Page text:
Authors: Nicholas Blake
Still, no harsh words about Felix Lane; he’s going to come in very useful in the near future. I should add that, when my neighbours inquire what I’m scribbling at all day, I tell them I’m working on a Life of Wordsworth. I do know quite a lot about him, but I’d as soon eat a hundredweight of solid glue as write his life.
My qualifications for murders are, to say the least, meagre. As Felix Lane I have acquired a smattering of forensic medicine, criminal law, and police procedure. I have never fired a gun or poisoned so much as a
. My studies in criminology have suggested to me that only generals, Harley Street specialists and mine owners can get away with murder successfully. But here I may be doing the unprofessional murderer an injustice.
As to my character, it can best be deduced from this diary. I like to think that I think it a pretty inferior kind of character, but this is probably just the self-deception of the sophisticated …
Forgive all this pretentious garrulity, gentle reader who will never read it. A man has to talk to himself when he is alone on the drifting floe, in the dark alone, lost. Tomorrow I go home. I hope Mrs Teague has given all his toys away. I told her to.
THE COTTAGE LOOKS
just the same. Well, why not? Did I expect the walls to have been weeping? It’s typical of human impertinence – this pathetic fallacy of expecting the whole face of nature to be changed by one’s own squirming little agonies. Of course the cottage is the same. Except that the life has gone out of it. I see they’ve put up a danger sign at the corner. Too late, as usual.
Mrs Teague very subdued. She seems to have felt it; or maybe her funereal tones are just sick-room stuff for my benefit. Looking at that sentence again,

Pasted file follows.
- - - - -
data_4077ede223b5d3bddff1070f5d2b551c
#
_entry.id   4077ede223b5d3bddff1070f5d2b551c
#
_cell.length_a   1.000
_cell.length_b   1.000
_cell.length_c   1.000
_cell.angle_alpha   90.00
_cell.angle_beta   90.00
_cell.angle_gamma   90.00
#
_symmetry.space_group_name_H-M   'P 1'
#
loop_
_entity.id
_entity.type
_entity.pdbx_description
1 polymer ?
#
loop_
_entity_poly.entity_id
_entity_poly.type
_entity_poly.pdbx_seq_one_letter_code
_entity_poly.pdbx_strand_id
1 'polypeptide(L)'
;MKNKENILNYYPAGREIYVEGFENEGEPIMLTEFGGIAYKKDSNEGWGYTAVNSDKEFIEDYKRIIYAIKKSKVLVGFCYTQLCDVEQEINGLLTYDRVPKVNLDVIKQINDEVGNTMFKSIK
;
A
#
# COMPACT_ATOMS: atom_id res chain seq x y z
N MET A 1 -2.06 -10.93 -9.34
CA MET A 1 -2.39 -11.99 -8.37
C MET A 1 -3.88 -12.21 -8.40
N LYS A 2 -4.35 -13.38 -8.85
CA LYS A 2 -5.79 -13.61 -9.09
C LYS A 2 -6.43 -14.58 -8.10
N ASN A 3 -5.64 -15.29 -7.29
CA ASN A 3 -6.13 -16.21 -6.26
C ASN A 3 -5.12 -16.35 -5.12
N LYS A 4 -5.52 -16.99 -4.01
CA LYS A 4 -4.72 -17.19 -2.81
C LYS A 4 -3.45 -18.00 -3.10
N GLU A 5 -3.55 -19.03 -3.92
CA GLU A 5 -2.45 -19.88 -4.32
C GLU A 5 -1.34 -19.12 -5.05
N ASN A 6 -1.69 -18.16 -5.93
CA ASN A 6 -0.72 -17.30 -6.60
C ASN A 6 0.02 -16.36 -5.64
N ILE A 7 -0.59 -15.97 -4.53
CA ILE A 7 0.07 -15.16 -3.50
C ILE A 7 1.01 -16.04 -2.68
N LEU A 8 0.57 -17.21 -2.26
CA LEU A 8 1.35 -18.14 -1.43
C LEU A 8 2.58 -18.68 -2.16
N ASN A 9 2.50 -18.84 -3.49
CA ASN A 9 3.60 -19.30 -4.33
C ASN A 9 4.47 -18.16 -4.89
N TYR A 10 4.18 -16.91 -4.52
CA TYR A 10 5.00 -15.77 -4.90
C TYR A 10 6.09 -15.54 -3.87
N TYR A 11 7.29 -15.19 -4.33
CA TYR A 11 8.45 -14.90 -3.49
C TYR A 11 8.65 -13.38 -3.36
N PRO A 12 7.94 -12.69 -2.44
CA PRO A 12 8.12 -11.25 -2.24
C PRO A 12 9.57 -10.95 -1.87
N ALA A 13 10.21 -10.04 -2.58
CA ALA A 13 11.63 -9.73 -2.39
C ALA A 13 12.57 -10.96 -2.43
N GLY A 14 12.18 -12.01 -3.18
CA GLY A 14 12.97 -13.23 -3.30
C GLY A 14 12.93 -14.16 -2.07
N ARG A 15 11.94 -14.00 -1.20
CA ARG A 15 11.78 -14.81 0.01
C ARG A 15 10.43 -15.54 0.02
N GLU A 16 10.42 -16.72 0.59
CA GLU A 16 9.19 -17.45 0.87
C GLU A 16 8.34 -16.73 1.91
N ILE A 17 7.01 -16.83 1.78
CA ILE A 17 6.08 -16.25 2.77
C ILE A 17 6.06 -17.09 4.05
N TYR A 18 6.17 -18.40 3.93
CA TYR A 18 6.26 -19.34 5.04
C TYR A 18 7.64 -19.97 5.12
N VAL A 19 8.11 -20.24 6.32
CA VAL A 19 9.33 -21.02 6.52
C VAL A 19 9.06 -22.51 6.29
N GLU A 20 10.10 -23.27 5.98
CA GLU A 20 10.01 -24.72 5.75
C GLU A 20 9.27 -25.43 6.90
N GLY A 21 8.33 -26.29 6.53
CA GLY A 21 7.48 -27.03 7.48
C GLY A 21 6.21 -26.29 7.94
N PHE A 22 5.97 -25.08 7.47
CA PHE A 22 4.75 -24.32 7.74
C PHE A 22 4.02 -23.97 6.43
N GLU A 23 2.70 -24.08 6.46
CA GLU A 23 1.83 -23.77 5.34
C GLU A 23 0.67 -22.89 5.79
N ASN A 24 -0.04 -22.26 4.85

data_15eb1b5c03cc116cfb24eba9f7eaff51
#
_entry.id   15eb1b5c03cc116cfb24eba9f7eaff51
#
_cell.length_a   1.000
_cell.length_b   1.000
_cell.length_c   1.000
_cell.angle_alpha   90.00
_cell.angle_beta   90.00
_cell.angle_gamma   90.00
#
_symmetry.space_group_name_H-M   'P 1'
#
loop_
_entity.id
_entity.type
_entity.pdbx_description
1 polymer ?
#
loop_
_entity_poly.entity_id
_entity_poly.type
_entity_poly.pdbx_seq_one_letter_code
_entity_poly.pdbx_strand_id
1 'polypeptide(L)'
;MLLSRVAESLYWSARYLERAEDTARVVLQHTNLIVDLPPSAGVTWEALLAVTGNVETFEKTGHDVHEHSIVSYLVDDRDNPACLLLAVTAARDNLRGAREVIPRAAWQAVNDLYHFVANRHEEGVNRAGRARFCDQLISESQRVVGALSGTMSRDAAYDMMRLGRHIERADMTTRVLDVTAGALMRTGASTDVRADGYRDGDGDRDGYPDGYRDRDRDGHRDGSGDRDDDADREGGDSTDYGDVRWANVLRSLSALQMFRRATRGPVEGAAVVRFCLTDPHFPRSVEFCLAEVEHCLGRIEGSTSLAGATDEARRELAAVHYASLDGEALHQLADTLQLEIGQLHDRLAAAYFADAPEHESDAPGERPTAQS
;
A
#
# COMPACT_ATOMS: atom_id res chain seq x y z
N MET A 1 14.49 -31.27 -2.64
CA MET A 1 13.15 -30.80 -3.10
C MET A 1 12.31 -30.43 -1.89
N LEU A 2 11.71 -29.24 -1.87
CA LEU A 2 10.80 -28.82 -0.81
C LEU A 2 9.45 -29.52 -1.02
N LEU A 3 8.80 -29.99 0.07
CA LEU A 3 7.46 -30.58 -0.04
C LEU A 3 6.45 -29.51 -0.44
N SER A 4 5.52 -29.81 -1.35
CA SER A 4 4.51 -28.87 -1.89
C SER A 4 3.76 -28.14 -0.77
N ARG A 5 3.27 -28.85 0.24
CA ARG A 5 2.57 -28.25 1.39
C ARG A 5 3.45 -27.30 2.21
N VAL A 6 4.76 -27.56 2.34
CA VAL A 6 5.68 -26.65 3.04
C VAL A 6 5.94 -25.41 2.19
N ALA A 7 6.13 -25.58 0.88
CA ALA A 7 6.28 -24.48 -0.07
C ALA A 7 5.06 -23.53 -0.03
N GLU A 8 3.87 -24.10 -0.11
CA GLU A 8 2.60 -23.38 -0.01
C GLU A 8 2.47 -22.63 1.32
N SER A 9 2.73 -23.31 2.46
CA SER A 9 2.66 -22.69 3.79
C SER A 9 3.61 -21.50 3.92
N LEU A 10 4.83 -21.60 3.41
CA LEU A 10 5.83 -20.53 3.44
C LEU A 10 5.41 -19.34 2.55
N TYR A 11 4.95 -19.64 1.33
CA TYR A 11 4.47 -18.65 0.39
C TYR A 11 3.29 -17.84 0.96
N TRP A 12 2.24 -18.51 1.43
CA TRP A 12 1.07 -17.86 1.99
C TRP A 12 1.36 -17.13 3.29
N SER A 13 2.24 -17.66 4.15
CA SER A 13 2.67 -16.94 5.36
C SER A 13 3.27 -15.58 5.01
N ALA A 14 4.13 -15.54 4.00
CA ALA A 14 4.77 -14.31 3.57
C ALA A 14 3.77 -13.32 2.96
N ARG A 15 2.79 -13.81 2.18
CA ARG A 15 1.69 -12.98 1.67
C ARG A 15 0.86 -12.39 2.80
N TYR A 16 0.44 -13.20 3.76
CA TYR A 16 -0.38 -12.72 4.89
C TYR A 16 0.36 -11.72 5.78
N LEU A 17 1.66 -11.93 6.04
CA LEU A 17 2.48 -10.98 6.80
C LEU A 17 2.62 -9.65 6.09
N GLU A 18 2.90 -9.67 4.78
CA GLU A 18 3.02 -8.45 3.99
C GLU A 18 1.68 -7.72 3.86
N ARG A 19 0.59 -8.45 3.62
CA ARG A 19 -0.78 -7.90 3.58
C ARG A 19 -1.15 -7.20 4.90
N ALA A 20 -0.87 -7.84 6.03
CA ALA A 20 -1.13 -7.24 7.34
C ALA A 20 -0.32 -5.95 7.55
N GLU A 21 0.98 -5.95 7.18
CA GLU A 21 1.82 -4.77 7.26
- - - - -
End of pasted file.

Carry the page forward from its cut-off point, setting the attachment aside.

find it peculiarly nasty – jealousy at someone else’s having been fond of Martie, having had a share in his life. Good God, was I on the way to becoming one of those I-want-you-all-to-myself fathers? If so, murder is certainly all I’m fit for.
… Just as I was writing that, Mrs Teague came in – a sort of apologetic but determined expression on her huge red face, like a timid person who has screwed himself up to lodge a complaint, or a communicant returning from the altar. ‘I just couldn’t do it, sir,’ she said, ‘I hadn’t the heart’ – and to my horror started blubbering. ‘Do what?’ I asked. ‘Give them all away,’ she sobbed. She threw down a key on my table and rushed out of the room. It was the key of Martie’s toy-cupboard.
I went upstairs to the nursery and opened the cupboard. I had to do it at once, or I could never have done it. I stared at them for a long time, unable to think: the model garage, the Hornby engine, the old teddybear with only one eye; his three favourites. Coventry Patmore’s lines had come into my head –
He had put, within his reach,